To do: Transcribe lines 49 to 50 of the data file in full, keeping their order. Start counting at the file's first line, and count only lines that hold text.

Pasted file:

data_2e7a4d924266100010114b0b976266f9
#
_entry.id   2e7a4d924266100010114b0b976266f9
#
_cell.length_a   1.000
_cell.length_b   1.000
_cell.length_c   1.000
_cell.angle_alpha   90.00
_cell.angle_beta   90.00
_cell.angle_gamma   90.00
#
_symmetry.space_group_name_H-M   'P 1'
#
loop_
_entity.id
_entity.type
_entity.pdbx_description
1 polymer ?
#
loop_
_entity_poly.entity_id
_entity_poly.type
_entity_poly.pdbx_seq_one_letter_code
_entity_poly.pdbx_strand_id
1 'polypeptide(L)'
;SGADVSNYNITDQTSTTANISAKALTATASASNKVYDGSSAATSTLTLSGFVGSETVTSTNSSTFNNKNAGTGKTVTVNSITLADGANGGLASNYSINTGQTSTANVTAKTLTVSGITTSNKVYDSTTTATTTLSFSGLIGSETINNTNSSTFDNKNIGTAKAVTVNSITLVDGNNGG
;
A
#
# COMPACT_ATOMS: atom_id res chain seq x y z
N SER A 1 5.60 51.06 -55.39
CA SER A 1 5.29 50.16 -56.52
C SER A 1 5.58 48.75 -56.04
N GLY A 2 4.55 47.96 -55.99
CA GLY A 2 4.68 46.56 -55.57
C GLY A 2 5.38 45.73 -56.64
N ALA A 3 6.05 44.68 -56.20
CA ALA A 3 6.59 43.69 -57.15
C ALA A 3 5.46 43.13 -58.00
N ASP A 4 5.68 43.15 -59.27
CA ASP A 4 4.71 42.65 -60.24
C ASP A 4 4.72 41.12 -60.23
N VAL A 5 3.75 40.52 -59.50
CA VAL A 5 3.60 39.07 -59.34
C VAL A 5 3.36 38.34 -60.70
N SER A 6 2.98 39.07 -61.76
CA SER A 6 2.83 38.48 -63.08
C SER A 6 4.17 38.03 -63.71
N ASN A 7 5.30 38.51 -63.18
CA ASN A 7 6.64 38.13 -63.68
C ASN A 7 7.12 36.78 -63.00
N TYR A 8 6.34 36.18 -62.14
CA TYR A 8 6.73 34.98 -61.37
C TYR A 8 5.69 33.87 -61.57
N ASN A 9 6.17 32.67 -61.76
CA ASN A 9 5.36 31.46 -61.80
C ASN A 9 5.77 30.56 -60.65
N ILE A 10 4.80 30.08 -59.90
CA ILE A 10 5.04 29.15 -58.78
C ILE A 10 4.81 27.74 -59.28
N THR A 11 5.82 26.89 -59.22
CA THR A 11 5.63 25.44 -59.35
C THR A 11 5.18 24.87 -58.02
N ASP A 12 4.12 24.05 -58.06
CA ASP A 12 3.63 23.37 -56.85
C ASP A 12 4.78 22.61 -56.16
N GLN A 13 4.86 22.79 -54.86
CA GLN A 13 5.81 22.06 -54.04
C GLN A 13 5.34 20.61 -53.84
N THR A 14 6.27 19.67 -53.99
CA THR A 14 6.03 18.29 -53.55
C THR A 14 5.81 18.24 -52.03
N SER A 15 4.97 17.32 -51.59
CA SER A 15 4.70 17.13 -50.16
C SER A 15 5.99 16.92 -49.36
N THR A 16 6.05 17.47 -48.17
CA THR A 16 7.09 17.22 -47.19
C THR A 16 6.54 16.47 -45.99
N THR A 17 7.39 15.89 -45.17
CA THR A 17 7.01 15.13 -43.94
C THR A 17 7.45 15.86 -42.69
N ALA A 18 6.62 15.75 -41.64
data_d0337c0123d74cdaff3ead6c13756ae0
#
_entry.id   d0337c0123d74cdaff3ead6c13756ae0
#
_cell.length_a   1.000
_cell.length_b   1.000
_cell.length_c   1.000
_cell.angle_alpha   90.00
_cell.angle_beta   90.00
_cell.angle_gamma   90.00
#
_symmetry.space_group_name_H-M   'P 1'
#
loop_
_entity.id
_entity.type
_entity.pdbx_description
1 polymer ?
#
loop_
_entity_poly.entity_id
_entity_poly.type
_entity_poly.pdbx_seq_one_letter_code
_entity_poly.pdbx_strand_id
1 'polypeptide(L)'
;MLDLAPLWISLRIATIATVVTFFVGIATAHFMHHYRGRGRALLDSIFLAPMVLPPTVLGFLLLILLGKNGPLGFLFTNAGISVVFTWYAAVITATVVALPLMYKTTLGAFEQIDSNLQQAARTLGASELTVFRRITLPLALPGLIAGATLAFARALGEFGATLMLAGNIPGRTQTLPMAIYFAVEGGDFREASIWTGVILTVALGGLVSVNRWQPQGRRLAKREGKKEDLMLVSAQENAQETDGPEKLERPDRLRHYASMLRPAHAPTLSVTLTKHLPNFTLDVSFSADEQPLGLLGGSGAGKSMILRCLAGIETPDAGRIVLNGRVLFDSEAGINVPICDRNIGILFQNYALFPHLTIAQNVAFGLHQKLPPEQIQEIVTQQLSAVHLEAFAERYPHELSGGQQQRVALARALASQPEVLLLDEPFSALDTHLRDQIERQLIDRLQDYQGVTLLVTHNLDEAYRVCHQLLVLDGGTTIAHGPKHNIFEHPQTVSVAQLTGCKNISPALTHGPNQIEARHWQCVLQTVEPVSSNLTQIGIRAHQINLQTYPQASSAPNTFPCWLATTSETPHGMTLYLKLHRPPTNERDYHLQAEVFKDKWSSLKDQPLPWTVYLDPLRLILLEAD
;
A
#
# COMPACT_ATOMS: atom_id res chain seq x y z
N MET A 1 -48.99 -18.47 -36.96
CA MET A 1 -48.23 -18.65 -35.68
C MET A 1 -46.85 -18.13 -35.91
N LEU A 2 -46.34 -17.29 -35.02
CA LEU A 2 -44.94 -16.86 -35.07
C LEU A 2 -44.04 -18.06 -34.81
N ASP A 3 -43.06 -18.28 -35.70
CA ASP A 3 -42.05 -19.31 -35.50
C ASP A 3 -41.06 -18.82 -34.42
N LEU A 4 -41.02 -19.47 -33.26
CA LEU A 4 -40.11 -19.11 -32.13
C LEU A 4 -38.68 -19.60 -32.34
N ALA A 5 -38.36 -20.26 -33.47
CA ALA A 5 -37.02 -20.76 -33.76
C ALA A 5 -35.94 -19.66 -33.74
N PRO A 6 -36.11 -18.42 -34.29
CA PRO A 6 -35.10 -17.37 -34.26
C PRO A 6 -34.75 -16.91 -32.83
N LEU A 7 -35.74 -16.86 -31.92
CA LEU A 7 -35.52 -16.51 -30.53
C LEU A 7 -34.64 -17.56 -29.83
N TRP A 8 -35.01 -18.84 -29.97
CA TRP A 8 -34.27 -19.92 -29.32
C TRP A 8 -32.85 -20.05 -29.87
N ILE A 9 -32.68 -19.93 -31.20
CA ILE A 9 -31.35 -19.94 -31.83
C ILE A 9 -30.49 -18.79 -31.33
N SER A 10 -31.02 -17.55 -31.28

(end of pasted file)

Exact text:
N ASN A 7 5.30 38.51 -63.18
CA ASN A 7 6.64 38.13 -63.68